Rooftop dog runs cater to condo canines in Edmonton highrises
Some city highrises are building amenities for residents with an affinity for animals
Taking your dog out for a pee is taking on a whole new look in some Edmonton condo and apartment buildings.
Instead of taking the elevator down to the urban jungle, some condo dwellers are taking their pets to the 27th floor for a little relief.
In the past year, two new pet-friendly buildings boasting rooftop dog runs have opened in Edmonton.
On 124th Street, tucked into the historic Buena Vista Building in Oliver, is The MacLaren. The high-rise apartment building opened last year and is marketed as very pet-friendly.
"I did not have a dog when I moved in," said Katie Schneider, who moved into the building last December.
"It was a really good incentive to move in here to be somewhat ready for a dog at one point."
Two-year-old Sam, a golden retriever, came into Schneider's life in April. They use the rooftop relief area often.
"It's been a dream being here," Schneider said. She said it's handy late at night and early in the morning to be able to use the rooftop area when her dog is feeling "antsy."
She likes her neighbours, too. "A lot of them at least have dogs or pets, and the interaction that she can get with dogs and just socialization, especially when we were all at home, was huge."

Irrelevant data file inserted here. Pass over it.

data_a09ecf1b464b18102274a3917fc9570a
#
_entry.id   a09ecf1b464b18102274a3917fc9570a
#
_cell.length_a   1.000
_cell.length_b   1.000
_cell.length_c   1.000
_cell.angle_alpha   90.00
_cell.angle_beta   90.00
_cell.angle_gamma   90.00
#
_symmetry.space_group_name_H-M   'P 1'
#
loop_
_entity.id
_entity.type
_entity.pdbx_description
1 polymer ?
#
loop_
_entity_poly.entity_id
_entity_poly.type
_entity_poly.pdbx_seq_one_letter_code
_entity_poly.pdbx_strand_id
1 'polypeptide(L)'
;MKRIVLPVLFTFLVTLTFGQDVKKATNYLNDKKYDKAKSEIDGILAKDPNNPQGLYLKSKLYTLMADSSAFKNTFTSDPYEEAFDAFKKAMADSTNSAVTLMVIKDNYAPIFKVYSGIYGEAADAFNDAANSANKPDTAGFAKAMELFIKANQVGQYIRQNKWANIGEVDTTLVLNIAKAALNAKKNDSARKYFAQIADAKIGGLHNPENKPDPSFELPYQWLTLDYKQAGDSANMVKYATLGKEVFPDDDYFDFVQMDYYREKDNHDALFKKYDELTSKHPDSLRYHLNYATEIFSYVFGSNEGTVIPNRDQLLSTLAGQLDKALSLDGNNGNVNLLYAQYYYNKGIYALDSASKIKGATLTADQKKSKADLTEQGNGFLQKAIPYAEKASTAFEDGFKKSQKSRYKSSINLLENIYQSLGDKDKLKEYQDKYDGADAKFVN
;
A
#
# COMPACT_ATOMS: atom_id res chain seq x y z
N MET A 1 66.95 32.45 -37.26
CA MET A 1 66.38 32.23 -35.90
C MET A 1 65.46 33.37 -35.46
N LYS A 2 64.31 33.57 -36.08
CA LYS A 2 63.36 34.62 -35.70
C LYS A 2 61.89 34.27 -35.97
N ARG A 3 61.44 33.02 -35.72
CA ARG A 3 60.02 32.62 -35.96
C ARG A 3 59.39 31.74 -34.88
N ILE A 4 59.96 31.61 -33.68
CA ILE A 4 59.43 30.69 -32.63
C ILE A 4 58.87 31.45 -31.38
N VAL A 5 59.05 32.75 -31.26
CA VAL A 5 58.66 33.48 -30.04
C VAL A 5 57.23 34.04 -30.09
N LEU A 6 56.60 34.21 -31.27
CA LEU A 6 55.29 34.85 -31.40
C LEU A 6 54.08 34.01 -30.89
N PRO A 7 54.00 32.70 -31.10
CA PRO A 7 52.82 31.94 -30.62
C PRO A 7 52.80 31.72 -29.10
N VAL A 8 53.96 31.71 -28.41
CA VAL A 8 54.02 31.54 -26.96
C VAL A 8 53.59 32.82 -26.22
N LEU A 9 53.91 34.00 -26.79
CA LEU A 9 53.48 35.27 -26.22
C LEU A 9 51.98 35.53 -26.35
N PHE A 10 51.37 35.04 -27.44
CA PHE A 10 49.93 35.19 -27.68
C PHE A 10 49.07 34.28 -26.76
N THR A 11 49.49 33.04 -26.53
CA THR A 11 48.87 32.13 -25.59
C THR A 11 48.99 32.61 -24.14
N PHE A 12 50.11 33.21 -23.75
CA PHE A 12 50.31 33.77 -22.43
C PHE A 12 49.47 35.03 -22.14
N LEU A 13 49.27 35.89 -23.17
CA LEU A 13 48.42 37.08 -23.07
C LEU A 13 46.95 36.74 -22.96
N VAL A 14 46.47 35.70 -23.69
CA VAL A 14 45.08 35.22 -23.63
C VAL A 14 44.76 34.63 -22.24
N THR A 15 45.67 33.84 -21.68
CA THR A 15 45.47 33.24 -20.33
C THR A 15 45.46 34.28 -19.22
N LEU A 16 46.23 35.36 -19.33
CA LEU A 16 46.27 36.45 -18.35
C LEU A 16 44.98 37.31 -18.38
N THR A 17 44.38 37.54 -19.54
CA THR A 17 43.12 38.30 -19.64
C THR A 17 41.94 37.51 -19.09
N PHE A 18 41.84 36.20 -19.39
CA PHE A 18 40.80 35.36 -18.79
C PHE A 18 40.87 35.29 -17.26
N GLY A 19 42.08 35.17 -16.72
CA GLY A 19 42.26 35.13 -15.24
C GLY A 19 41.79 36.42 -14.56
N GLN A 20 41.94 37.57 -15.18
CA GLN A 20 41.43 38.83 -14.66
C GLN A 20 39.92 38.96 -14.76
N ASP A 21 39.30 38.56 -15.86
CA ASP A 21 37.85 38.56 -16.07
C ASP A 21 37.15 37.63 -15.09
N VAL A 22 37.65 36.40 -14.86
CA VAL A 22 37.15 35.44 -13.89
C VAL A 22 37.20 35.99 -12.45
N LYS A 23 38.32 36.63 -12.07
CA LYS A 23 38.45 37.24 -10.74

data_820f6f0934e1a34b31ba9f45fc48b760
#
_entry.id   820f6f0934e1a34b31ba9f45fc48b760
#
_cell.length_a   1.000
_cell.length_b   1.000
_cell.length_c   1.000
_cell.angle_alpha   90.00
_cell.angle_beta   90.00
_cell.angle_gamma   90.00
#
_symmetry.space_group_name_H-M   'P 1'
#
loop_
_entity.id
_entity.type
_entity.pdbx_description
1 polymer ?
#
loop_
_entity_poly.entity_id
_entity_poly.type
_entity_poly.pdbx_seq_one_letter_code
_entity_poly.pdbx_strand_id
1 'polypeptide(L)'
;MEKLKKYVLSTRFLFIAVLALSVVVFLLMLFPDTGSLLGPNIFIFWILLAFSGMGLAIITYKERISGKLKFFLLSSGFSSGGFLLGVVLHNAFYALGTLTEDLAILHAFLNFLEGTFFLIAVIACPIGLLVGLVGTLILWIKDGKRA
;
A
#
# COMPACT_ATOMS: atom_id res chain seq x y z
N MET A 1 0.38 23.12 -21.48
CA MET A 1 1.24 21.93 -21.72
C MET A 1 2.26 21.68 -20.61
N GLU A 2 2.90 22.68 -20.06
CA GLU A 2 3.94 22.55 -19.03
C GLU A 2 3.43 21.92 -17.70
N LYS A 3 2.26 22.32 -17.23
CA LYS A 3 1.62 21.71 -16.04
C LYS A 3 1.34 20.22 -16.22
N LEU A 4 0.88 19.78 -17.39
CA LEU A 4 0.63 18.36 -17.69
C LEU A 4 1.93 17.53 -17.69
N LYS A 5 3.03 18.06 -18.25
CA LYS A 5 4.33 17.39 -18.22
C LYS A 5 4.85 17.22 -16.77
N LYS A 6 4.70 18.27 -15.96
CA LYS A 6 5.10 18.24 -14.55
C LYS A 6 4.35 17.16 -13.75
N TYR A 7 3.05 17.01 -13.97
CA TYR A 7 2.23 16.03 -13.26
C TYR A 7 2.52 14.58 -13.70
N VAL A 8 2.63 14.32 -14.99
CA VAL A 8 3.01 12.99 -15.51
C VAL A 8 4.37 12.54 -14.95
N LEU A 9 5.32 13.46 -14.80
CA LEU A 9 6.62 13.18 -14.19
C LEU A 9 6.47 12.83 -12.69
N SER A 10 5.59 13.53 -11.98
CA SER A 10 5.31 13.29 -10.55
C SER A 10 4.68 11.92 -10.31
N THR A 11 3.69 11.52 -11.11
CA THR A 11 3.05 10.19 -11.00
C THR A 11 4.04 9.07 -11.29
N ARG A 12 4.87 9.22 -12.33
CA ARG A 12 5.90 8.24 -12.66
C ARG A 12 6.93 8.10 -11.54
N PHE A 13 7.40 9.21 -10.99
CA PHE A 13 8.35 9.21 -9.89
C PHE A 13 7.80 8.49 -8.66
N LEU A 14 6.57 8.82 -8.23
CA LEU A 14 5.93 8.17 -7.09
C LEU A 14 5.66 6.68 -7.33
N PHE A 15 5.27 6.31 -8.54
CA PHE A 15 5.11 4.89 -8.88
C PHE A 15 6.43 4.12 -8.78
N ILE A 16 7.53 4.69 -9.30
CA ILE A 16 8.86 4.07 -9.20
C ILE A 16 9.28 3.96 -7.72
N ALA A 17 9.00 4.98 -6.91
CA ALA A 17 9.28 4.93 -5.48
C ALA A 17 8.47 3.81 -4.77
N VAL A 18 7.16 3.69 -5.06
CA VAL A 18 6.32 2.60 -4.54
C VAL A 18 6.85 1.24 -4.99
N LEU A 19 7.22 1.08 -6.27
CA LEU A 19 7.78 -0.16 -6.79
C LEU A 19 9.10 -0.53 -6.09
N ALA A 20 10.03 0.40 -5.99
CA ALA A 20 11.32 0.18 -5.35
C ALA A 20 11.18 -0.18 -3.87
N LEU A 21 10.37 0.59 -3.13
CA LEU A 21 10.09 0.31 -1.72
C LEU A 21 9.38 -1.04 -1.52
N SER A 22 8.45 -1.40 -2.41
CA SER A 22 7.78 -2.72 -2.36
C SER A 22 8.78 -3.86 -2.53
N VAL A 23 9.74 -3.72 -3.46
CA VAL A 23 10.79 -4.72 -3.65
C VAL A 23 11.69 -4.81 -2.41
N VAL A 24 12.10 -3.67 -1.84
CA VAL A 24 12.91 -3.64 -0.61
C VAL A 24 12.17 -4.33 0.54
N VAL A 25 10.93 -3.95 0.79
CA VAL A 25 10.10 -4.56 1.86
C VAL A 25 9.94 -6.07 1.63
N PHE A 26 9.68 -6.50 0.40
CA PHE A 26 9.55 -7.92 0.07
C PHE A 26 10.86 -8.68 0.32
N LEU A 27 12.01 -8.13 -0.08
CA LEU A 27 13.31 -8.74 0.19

At the West Block in Glenora, beyond the cushy patio chaise and gas fireplace, is a fenced dog run. It runs the length of the rooftop and gives residents and their dogs a chance to socialize.
"He's actually gotten younger since we moved in here," Cate Metz said about her 13-year-old dog, Grady. They moved into the building about a year ago.
"He'll race out of the elevator, he knows which way to go. He races out. Then you open the door and he races up. And he's just very happy," said Metz. "We can't be here if it's not a spot where our dog can be."
Cantiro is the developer behind the design.
Angelica Leal, who was the assistant project manager on the West Block, said one of the questions the project developers asked when planning the project was, "What do Edmontonians want in their homes?"
The answer — a backyard.
"Part of it was the [ease] ... of just opening your door and letting your dog out," Leal said.
"That was the main reason why we ended up planning to have the dog run on the third floor."
Leal and her three dogs, Dante, Martin and Primo, were also some of the first residents to move in. Finding a building that not only accepts, but embraces three dogs is a challenge.
"Oh, no, it's not easy," said Leal. "We have great neighbours and everybody loves the dogs."
Like the MacLaren, the West Block has a full dog-wash station in the lobby — blow-dryer and all.
The dogs know they're welcomed, patiently wagging their tails at the concierge desk, waiting for a treat.
Austin Joynes, vice president of marketing and training with Rhapsody Property Management Services, said pet-friendly buildings stand out because some landlords treat pets and their owners "almost as second-class renters."
Joynes said the feeling of community is heightened with dogs on the lease. You may not know your neighbours' names — but chances are you know their pooch's.
"'That's Poppy's mom' or 'That's Rufus's dad' — it creates those kind of social connections that sometimes you miss living in a big city or living in a concrete highrise."